Solved

Ruby upgrade to 1.8.6 on CentOS

Posted on 2007-11-30
5
7,124 Views
Last Modified: 2013-12-12
I have been running Ruby on a CentOS vps for a while with no problems.  I have been running 1.8.4, which was installed using Yum.  I want to upgrade to 1.8.6, but Yum can't seem to find this version, so I compiled and installed it.  I removed the old version from Yum using "yum remove ruby".  The new version lives in /usr/local/bin/, but every time I try to access it (say I type "ruby -v"), it says "-bash: /usr/bin/ruby: no such file or directory".  /usr/local/bin is in my path, so shouldn't it be able to find it?  Any help would be appreciated.
0
Comment
Question by:mrose2n
[X]
Welcome to Experts Exchange

Add your voice to the tech community where 5M+ people just like you are talking about what matters.

  • Help others & share knowledge
  • Earn cash & points
  • Learn & ask questions
  • 2
5 Comments
 
LVL 24

Accepted Solution

by:
fridom earned 250 total points
ID: 20390551
That is  a problem of the first line in the ruby scripts, It will look like this:
#!/usr/bin/ruby

And ruby is not there any longer.

Solution:
1) if you have env and are sure that ruby is in your path write the line
#!/usr/bin/env ruby

2) make symbolic link from /usr/local/bin/ruby to /usr/bin/ruby
ln -s /usr/local/ruby /usr/bin/ruby

3) change the first line to
#!/usr/local/bin/ruby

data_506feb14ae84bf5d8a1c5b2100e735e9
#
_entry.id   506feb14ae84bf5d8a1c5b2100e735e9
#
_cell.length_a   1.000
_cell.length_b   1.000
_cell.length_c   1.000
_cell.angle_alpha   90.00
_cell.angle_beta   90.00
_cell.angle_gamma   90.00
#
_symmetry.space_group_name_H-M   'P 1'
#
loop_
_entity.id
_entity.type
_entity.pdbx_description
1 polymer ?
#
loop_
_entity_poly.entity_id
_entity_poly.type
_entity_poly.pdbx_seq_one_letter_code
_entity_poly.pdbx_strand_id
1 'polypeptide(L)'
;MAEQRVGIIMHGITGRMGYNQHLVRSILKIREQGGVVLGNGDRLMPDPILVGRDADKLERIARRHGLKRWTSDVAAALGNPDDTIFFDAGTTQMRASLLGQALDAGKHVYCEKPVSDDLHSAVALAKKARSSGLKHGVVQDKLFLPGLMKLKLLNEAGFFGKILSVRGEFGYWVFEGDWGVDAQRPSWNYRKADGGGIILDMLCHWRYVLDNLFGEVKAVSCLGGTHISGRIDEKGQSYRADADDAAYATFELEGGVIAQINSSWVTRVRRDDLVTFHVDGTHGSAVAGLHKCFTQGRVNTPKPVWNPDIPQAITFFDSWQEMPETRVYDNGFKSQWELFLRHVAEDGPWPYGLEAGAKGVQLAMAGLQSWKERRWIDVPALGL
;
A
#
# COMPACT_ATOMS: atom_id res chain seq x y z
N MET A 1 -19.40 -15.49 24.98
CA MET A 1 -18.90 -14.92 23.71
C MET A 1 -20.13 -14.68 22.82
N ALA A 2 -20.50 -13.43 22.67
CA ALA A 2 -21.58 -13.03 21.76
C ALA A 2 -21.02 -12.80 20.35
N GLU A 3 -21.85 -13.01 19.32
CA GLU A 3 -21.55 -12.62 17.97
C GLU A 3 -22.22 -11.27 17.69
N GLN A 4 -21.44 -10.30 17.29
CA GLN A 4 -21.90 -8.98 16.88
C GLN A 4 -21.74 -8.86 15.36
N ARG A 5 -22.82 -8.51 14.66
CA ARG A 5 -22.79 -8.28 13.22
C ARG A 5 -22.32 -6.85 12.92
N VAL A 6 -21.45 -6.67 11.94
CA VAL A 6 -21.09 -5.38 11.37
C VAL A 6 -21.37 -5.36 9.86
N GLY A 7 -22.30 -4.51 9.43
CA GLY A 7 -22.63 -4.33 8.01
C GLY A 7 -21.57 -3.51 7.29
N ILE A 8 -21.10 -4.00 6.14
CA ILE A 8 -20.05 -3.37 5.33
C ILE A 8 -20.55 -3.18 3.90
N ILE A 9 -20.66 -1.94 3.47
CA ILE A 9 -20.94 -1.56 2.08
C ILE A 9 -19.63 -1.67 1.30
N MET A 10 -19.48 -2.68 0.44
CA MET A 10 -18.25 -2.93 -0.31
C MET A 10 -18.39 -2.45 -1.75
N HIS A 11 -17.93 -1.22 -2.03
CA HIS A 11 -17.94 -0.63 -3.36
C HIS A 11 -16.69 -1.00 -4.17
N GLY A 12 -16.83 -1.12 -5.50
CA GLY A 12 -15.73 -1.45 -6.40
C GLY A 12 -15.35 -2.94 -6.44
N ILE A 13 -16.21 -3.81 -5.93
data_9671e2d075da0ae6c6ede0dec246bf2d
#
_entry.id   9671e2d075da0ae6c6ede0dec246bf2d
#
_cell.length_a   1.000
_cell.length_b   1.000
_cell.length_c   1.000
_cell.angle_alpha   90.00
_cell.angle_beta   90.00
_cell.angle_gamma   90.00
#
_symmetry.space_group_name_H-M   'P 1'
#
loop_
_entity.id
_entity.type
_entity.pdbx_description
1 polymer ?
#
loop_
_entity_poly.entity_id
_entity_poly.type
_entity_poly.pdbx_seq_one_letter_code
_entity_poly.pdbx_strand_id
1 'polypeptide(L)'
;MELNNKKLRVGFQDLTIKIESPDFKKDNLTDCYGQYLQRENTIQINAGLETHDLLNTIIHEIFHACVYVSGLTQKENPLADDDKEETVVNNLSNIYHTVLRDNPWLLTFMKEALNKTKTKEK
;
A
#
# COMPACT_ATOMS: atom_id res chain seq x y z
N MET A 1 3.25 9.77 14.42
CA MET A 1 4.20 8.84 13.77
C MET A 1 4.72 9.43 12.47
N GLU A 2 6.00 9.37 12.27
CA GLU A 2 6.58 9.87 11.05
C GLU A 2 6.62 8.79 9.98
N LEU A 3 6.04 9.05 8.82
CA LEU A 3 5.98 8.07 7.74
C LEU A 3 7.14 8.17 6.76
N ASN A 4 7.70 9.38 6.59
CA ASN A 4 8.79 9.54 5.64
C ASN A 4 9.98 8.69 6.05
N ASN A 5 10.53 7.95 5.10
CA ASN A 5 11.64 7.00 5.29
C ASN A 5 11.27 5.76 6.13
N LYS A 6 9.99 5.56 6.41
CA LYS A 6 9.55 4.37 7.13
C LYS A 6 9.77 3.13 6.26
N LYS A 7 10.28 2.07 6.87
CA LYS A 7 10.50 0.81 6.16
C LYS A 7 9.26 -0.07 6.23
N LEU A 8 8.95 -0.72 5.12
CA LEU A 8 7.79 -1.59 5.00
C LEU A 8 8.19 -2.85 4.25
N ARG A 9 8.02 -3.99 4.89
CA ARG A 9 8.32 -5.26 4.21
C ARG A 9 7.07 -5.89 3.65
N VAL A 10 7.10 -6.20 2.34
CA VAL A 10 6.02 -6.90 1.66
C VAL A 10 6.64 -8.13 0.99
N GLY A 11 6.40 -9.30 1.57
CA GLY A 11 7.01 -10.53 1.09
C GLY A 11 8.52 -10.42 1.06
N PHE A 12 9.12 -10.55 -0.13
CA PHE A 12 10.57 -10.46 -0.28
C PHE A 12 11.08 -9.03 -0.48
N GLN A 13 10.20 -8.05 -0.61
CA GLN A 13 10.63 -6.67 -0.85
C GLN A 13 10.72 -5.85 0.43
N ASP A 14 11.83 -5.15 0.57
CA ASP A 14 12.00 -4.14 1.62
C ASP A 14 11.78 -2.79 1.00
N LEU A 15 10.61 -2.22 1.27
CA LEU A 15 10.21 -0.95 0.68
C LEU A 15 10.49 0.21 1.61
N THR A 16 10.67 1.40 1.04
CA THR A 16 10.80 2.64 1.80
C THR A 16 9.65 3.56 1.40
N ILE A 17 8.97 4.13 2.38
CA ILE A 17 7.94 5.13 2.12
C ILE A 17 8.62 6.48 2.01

Regards
Friedrich
0
 
LVL 34

Assisted Solution

by:Duncan Roe
Duncan Roe earned 250 total points
ID: 20392420
I imagine your scripts will suffer from the problem outlined by fridom.
But ruby itself?? Try these:

file $(type -p ruby)
type -a ruby
file /usr/bin/ruby
file /usr/local/bin/ruby

Do file commands on any other likely candidates. If it turns out that the executable you find *is* an ELF program and not a script, check what is the loader in it, it will be something like /lib/ld-linux.so.2. If you "less" the executable, you'll see it as clear text among all the reverse-video binary characters.
0
 
LVL 34

Expert Comment

by:Duncan Roe
ID: 20392692
You may just have to type "hash -r", to remove bash's remembrance of where ruby used to be. In that case, "type ruby" will show something like "ruby is hashed: /usr/bin/ruby"
0
 
LVL 1

Expert Comment

by:Computer101
ID: 20632870
Forced accept.

Computer101
EE Admin
0

Featured Post

Secure Your Active Directory - April 20, 2017

Active Directory plays a critical role in your company’s IT infrastructure and keeping it secure in today’s hacker-infested world is a must.
Microsoft published 300+ pages of guidance, but who has the time, money, and resources to implement? Register now to find an easier way.

Question has a verified solution.

If you are experiencing a similar issue, please ask a related question

I use more than 1 computer in my office for various reasons. Multiple keyboards and mice take up more than just extra space, they make working a little more complicated. Using one mouse and keyboard for all of my computers makes life easier. This co…
Let’s list some of the technologies that enable smooth teleworking. 
This video demonstrates basic masking and how to edit the mask to reveal the desired image.
This is used to tweak the memory usage for your computer, it is used for servers more so than workstations but just be careful editing registry settings as it may cause irreversible results. I hold no responsibility for anything you do to the regist…

733 members asked questions and received personalized solutions in the past 7 days.

Join the community of 500,000 technology professionals and ask your questions.

Join & Ask a Question